Disability inclusion goes far beyond making sure your building is wheelchair-accessible. Creating a workplace that’s welcoming of those with disabilities, whether obvious or invisible, means giving them what they need, writes Honeywell chief HR counsel Lisa Morganstern Bickel.
The signing into law of the groundbreaking Americans with Disabilities Act (ADA) in the United States more than 30 years ago was a historic achievement toward equality for people with disabilities. The significant progress made since then is worth celebrating. The importance of vastly improved access to buildings, transportation and reasonable workplace accommodations for employees and job applicants cannot be overstated.
But in both the U.S. and globally, the work is far from complete. More must be done to eliminate barriers and promote a true sense of belonging for the 1.3 billion people worldwide living with a disability, 70% of whom have non-apparent disabilities like dyslexia or autism.
There have been many advances in the U.S. because of the ADA, but the fact is that disabled individuals still face barriers. They deal with inaccurate assumptions about their abilities, are underrepresented in the workplace, remain reluctant to self-identify and have higher rates of poverty than those without disabilities.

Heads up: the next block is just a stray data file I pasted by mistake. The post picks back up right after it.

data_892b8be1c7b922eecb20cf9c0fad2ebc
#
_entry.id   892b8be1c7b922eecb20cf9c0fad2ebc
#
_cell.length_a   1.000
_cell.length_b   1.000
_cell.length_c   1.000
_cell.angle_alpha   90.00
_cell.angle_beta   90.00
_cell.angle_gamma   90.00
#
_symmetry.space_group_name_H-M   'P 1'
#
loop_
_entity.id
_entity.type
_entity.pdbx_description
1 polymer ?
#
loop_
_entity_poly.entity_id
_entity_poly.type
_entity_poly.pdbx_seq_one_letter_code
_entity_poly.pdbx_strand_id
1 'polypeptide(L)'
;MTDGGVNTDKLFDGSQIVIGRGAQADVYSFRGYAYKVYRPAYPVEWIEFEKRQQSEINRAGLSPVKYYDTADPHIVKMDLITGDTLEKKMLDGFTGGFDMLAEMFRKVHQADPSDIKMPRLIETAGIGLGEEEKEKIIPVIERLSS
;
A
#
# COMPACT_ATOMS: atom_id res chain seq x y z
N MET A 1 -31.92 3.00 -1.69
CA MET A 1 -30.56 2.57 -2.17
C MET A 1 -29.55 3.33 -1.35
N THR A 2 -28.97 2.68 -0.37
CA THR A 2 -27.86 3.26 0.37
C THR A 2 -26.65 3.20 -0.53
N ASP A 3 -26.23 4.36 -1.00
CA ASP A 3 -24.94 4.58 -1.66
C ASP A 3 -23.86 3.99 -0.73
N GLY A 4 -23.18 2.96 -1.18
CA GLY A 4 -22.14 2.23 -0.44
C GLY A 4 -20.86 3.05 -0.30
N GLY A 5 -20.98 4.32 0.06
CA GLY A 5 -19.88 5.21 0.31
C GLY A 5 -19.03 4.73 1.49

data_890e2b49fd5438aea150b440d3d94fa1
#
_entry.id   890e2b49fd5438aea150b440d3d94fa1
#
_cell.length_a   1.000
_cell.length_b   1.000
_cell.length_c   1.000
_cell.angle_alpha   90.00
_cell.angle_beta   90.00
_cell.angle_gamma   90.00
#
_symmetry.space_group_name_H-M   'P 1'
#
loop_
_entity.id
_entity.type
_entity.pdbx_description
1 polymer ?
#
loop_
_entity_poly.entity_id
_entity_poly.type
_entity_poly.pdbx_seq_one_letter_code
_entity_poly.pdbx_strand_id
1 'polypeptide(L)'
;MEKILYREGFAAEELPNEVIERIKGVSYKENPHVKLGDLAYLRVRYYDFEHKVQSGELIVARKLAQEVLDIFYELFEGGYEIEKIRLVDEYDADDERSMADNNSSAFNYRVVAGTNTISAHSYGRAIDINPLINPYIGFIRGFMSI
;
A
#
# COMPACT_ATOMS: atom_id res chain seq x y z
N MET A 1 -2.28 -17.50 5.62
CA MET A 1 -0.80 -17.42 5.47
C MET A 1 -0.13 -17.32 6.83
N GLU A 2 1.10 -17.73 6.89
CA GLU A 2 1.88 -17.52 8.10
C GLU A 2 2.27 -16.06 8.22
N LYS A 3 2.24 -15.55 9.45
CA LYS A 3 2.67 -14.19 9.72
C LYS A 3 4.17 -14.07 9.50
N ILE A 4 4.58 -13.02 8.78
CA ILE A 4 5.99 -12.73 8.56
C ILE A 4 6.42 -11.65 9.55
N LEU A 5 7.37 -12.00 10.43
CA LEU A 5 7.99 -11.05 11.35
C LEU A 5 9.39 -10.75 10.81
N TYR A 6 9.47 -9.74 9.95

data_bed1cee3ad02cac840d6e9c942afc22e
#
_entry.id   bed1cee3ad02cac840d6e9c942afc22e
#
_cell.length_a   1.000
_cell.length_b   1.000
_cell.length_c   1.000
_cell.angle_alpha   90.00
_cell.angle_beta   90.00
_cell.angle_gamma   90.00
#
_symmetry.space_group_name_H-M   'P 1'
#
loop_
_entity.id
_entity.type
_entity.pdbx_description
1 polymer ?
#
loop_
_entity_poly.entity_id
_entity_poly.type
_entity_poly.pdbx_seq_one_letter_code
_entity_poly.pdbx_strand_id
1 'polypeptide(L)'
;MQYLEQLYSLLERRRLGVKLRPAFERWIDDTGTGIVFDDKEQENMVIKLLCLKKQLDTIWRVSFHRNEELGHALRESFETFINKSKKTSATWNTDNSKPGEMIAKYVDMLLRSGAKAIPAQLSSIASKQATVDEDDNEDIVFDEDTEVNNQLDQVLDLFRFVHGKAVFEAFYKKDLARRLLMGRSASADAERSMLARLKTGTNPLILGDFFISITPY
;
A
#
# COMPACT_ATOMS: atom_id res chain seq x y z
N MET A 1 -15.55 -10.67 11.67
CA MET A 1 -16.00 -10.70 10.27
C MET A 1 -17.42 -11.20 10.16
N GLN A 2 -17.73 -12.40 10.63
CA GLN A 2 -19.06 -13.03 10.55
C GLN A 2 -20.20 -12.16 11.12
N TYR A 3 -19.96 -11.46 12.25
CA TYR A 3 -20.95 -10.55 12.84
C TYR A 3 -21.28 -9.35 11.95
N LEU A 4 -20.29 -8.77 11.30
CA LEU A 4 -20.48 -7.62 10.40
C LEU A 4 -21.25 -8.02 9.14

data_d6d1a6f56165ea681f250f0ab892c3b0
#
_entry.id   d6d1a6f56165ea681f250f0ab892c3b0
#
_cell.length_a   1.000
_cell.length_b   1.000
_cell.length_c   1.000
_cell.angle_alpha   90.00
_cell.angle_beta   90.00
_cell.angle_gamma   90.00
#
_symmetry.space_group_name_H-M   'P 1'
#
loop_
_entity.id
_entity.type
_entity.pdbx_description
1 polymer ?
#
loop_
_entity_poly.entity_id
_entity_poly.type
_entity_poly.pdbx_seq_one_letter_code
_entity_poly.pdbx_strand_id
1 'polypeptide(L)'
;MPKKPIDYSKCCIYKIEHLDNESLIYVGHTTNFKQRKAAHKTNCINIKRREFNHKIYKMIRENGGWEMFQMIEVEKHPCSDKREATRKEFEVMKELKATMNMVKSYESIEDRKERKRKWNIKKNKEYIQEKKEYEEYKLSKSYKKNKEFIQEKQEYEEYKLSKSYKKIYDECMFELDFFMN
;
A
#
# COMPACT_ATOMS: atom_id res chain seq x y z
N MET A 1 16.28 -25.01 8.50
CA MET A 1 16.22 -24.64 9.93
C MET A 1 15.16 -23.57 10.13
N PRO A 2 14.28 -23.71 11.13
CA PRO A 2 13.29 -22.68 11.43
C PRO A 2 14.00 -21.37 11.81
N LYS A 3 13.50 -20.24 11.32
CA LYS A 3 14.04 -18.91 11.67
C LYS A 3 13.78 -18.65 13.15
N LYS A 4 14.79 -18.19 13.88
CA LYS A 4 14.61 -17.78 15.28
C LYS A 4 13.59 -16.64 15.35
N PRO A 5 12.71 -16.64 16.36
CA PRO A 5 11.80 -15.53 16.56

Evolving the conversation
One of the few silver linings to be found from the Covid-19 pandemic is that it advanced the conversation about disability in the workplace. It resulted in greater workplace acceptance and flexibility, remote work and importantly, a focus on the mental health and well-being of all employees. Corporate America has a unique opportunity to evolve the conversation around disability by taking actionable steps that further a sense of inclusion and belonging rather than focus simply on compliance and hiring statistics.
It is certainly gratifying to see more and more companies working to increase representation of individuals with disabilities and create a more diverse, inclusive workplace. However, according to the most recent Disability Equality Index, even at companies that are trying, reforming and measuring their disability inclusion, rates still hover around 3-4% of employees who are willing to self-identify as disabled in the workplace.
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The disability difference can be your business benefit
Research from Accenture shows that when companies adopt best practices for hiring people with disabilities, these workers outperform their peers — period. That includes 28% higher revenue, double the net income and 30% higher economic profit margins. Additionally, including people with disabilities increases innovation, improves productivity and fosters a better work environment.
There are more than 15 million people of working age living with disabilities in the U.S. Accenture’s research suggests that if companies embrace disability inclusion, they will gain access to a new talent pool of millions more people.
According to the Centers for Disease Control, 1 in 36 U.S. children has been identified with autism spectrum disorder (ASD), a developmental disability that can affect how people communicate, interact and learn. Neurodivergent individuals, like those on the autism spectrum, process information differently.